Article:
What’s more ridiculous than the fact that I did this, is that Anime 3000 published the transcript of our fight in its entirety.

Stan Lee made an anime! Bet you didn’t know that. I watched the first episode of Heroman on the same day that I watched Demon King Daimao. They both left a similar impression on me.

Did anyone watch Nightraid 1931? I sure didn’t. I bought the Bluray when it came out because I liked the cover art. It sat on my shelf for years next to all of the other shows I would “eventually get around to.”

Rainbow is another show like that, but it never received a home video release. To this day, I tell myself that I will watch Rainbow because the description reminds me of the movie Sleepers, a film about torturing children that I watched sight-unseen when I was 13.

If there was an award for Best Movie About Torturing Children, Sleepers would be a top contender.

Tatami Galaxy first aired April 23, 2010. Tony Bowe would spend the next nine years of his life asking why it never got released on Bluray. Until it did.

House of Five Leaves also came out in Spring. It’s an excruciatingly slow show about samurai. I think. I reviewed it for Anime 3000, but the only things I remember is that the characters have scary eyes and the opening slaps.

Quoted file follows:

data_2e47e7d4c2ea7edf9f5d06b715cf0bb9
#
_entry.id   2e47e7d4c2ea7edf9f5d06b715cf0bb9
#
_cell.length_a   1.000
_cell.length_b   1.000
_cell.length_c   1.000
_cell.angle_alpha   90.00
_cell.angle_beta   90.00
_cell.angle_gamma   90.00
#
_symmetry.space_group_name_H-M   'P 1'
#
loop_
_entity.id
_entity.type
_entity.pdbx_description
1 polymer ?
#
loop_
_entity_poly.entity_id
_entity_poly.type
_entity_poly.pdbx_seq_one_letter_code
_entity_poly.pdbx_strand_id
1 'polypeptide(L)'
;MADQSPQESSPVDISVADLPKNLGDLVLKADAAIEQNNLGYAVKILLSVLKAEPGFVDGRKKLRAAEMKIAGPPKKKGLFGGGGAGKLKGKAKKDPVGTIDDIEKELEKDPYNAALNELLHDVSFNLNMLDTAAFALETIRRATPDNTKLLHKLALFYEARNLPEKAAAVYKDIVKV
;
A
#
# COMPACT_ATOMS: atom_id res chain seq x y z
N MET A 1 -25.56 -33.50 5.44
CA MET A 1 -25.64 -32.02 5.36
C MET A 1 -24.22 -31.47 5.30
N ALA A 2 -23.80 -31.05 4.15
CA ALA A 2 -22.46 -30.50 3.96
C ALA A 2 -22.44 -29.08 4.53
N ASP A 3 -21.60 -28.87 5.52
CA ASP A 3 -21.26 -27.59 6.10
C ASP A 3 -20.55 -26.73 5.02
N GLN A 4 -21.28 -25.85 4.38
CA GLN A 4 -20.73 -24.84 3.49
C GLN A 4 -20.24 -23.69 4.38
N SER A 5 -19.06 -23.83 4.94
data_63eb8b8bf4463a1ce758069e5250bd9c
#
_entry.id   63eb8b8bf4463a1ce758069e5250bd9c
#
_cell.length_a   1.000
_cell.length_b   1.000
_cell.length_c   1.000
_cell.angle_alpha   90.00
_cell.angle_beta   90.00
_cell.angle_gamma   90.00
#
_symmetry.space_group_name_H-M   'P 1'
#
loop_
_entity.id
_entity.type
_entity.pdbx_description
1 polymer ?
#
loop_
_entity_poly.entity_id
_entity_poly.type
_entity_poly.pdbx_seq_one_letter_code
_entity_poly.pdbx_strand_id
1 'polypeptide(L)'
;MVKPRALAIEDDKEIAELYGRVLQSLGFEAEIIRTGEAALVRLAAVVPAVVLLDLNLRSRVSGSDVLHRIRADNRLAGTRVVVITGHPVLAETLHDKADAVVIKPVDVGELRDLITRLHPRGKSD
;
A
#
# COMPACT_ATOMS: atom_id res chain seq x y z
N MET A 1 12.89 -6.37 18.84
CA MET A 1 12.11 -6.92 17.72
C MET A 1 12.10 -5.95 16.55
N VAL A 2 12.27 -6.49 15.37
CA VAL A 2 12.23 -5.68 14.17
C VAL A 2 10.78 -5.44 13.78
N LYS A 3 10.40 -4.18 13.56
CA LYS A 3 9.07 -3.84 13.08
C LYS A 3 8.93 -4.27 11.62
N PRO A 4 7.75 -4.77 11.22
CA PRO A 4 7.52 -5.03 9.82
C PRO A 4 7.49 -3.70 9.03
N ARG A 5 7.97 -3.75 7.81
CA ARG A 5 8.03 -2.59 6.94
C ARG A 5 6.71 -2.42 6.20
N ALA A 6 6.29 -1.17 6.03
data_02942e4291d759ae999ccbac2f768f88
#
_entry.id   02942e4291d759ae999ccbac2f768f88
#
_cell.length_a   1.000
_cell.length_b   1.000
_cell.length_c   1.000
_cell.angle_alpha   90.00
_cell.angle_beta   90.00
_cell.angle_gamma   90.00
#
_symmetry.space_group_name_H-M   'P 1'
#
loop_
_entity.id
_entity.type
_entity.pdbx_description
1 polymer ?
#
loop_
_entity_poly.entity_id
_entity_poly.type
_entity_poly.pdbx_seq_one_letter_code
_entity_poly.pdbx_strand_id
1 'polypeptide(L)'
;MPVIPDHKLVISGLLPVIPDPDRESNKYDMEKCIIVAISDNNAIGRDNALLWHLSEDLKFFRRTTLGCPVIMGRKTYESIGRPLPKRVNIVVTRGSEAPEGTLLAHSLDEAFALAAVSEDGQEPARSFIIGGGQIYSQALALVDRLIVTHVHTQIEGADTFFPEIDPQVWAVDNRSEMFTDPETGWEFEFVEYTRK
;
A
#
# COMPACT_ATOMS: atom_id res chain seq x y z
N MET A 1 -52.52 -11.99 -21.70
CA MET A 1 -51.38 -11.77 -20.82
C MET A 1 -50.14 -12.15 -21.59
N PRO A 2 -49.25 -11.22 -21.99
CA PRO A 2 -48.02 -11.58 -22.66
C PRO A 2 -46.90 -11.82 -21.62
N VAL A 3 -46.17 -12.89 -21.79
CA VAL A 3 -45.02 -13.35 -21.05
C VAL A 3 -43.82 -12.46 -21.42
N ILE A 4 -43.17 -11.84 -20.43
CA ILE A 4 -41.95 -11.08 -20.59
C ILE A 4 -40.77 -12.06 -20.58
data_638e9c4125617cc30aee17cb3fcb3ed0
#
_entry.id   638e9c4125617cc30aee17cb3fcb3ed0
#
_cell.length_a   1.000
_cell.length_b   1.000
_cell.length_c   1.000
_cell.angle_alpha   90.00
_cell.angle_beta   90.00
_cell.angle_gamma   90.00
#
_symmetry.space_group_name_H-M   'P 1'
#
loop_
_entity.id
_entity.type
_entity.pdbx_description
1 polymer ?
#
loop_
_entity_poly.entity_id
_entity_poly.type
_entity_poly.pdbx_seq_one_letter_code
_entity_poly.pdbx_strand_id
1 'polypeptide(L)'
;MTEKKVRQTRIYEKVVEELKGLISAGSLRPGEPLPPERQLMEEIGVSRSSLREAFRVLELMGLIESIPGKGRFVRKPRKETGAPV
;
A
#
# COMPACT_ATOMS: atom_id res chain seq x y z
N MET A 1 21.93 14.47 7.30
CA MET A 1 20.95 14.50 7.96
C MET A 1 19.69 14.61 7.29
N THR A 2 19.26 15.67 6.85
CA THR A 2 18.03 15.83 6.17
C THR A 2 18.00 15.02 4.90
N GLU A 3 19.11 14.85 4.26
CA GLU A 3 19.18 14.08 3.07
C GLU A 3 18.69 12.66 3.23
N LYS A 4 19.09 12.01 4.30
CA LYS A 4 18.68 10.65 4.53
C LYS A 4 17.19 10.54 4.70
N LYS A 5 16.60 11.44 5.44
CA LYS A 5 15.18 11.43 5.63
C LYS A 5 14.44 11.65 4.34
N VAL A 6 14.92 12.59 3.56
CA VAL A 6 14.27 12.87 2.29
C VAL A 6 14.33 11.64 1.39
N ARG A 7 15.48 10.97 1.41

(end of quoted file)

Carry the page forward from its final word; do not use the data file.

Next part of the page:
Finally, the second Eden of the East movie was released. I watched the series and the first film with my girlfriend at the time. I watched the second film without her because I’m an asshole.

In the Summer, we got High School of the Dead. This was maybe a good show, but it will forever be remembered as having a slow-motion sequence where an anime girl’s breast dodge a bullet. The only thing that tops that is the slow-motion sequence from Drive Angry where Nicholas Cage kills a group of assassins while having sex with a waitress he met that night.

You know what else came out in the Summer? Fucking Shiki! I’ve been riding the Shiki Hate Train since day one. I got my first taste of Shiki when it was streaming. Why did I watch it? I’m sure somebody that hates me told me it was good. It’s not.

You can imagine my delight when Anime 3000 sent me the box set to review years later.

A big reason why I hate Shiki is because it’s ugly. Is that petty? Yes. But fuck me if that doctor doesn’t shave his stupid beard. Who let him into medical school with facial hair like that? Maybe that’s why it takes him so long to realize that VAMPIRES are killing all the villagers and not some mysterious disease. You fucking asshole!